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Maruzzo M.,Medical Oncology 1 | Rastrelli M.,Melanoma and Sarcoma Unit | Lumachi F.,University of Padua | Zagone V.,Medical Oncology 1 | Basso U.,Medical Oncology 1
Current Medicinal Chemistry | Year: 2013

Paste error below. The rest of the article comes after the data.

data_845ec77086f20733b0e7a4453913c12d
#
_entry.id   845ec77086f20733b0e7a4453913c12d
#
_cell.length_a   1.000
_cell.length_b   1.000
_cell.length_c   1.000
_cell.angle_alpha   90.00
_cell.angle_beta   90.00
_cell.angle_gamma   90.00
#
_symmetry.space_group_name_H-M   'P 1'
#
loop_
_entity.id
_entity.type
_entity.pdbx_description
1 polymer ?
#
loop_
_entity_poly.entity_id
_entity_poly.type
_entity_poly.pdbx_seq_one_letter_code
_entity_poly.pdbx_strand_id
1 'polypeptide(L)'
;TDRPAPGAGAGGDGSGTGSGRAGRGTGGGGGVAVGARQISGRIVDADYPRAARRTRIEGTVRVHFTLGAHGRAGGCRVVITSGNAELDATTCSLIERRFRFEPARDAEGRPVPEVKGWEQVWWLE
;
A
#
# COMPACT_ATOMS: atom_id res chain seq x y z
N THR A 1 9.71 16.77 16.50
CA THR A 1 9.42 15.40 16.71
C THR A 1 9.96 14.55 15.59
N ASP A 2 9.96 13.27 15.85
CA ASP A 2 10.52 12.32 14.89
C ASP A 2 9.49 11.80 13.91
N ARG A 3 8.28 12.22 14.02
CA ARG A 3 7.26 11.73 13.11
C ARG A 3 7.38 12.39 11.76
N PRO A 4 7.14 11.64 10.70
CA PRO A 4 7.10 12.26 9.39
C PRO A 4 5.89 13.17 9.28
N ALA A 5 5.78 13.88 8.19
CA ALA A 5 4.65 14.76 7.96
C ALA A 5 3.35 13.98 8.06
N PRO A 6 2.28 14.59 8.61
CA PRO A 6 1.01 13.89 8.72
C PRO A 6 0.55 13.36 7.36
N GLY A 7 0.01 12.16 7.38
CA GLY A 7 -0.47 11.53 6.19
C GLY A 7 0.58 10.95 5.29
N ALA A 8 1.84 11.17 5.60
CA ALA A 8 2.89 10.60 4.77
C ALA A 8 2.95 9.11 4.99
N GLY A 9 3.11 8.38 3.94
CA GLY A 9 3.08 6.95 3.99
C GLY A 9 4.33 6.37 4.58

Sarcomas of the soft tissue are a heterogeneous, rare and complex group of mesenchymal malignant tumors, accounting for less than 1% of all adult malignancies and about 10-15% of childhood cancer. Despite local disease control obtained with surgery and pre- or postoperative radiotherapy, roughly one half of patients with high-grade tumors experience metastatic disease. The adjunction of chemotherapy, either before or after resection, is not currently viewed as standard practice due to the lack of reproducible impact on survival. The 1997 SMAC meta-Analysis based on individual data from randomized studies confirmed a significant impact of adjuvant chemotherapy on both local and metastatic relapse, without any significant benefit on survival. Further meta-Analyses demonstrated a significant benefit also in overall survival. Yet, the latest adjuvant EORTC trial was disappointedly negative. To date, adjuvant chemotherapy may be recommended as a reasonable option for the high-risk individual patient who should be well informed on the possible risks and benefits of treatment. Also the indications for neoadjuvant chemotherapy remain controversial. A local benefit may be gained, facilitating surgery, but data on survival are limited and affected by a strong patient selection bias. In order to improve our knowledge on sarcomas and to offer patients the best of current standards, we strongly recommend that all patients be referred to a sarcoma multidisciplinary group, under whose supervision they could receive the correct combined-modality management as well as have access to new clinical trials appropriately stratified for risk and histological and/or molecular subtypes. © 2013 Bentham Science Publishers. Source